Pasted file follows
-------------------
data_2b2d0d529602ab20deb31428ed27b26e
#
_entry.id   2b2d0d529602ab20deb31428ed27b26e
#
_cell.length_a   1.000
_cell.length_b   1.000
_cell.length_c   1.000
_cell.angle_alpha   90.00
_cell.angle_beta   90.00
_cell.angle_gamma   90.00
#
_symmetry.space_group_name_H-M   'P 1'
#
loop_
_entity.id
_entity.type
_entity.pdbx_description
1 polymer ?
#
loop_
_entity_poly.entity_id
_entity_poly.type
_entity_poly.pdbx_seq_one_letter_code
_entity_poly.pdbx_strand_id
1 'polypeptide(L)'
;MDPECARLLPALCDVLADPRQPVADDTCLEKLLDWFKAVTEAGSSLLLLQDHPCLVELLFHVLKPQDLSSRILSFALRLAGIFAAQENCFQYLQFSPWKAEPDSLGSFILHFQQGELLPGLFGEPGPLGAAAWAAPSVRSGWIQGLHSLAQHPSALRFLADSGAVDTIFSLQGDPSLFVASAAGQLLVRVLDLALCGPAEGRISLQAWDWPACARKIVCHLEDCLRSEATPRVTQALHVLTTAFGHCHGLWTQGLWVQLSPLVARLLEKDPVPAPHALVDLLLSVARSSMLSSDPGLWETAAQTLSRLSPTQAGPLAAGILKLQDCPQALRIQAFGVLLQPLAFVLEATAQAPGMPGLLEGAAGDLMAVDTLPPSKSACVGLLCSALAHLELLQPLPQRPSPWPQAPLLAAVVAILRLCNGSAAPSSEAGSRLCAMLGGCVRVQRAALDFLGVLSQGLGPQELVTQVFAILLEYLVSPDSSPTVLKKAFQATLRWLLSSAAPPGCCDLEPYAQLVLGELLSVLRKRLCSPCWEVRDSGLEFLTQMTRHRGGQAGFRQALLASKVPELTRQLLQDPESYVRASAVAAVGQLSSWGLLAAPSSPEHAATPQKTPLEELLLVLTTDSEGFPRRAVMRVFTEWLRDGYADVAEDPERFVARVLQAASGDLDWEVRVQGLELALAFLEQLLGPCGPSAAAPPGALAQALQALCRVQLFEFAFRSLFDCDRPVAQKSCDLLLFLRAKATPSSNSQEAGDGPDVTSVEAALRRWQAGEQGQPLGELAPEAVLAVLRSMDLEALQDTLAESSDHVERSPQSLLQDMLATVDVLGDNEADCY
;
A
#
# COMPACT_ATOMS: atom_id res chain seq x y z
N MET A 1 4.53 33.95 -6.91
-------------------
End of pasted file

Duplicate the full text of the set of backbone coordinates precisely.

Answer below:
data_2b2d0d529602ab20deb31428ed27b26e
#
_entry.id   2b2d0d529602ab20deb31428ed27b26e
#
_cell.length_a   1.000
_cell.length_b   1.000
_cell.length_c   1.000
_cell.angle_alpha   90.00
_cell.angle_beta   90.00
_cell.angle_gamma   90.00
#
_symmetry.space_group_name_H-M   'P 1'
#
loop_
_entity.id
_entity.type
_entity.pdbx_description
1 polymer ?
#
loop_
_entity_poly.entity_id
_entity_poly.type
_entity_poly.pdbx_seq_one_letter_code
_entity_poly.pdbx_strand_id
1 'polypeptide(L)'
;MDPECARLLPALCDVLADPRQPVADDTCLEKLLDWFKAVTEAGSSLLLLQDHPCLVELLFHVLKPQDLSSRILSFALRLAGIFAAQENCFQYLQFSPWKAEPDSLGSFILHFQQGELLPGLFGEPGPLGAAAWAAPSVRSGWIQGLHSLAQHPSALRFLADSGAVDTIFSLQGDPSLFVASAAGQLLVRVLDLALCGPAEGRISLQAWDWPACARKIVCHLEDCLRSEATPRVTQALHVLTTAFGHCHGLWTQGLWVQLSPLVARLLEKDPVPAPHALVDLLLSVARSSMLSSDPGLWETAAQTLSRLSPTQAGPLAAGILKLQDCPQALRIQAFGVLLQPLAFVLEATAQAPGMPGLLEGAAGDLMAVDTLPPSKSACVGLLCSALAHLELLQPLPQRPSPWPQAPLLAAVVAILRLCNGSAAPSSEAGSRLCAMLGGCVRVQRAALDFLGVLSQGLGPQELVTQVFAILLEYLVSPDSSPTVLKKAFQATLRWLLSSAAPPGCCDLEPYAQLVLGELLSVLRKRLCSPCWEVRDSGLEFLTQMTRHRGGQAGFRQALLASKVPELTRQLLQDPESYVRASAVAAVGQLSSWGLLAAPSSPEHAATPQKTPLEELLLVLTTDSEGFPRRAVMRVFTEWLRDGYADVAEDPERFVARVLQAASGDLDWEVRVQGLELALAFLEQLLGPCGPSAAAPPGALAQALQALCRVQLFEFAFRSLFDCDRPVAQKSCDLLLFLRAKATPSSNSQEAGDGPDVTSVEAALRRWQAGEQGQPLGELAPEAVLAVLRSMDLEALQDTLAESSDHVERSPQSLLQDMLATVDVLGDNEADCY
;
A
#
# COMPACT_ATOMS: atom_id res chain seq x y z
N MET A 1 4.53 33.95 -6.91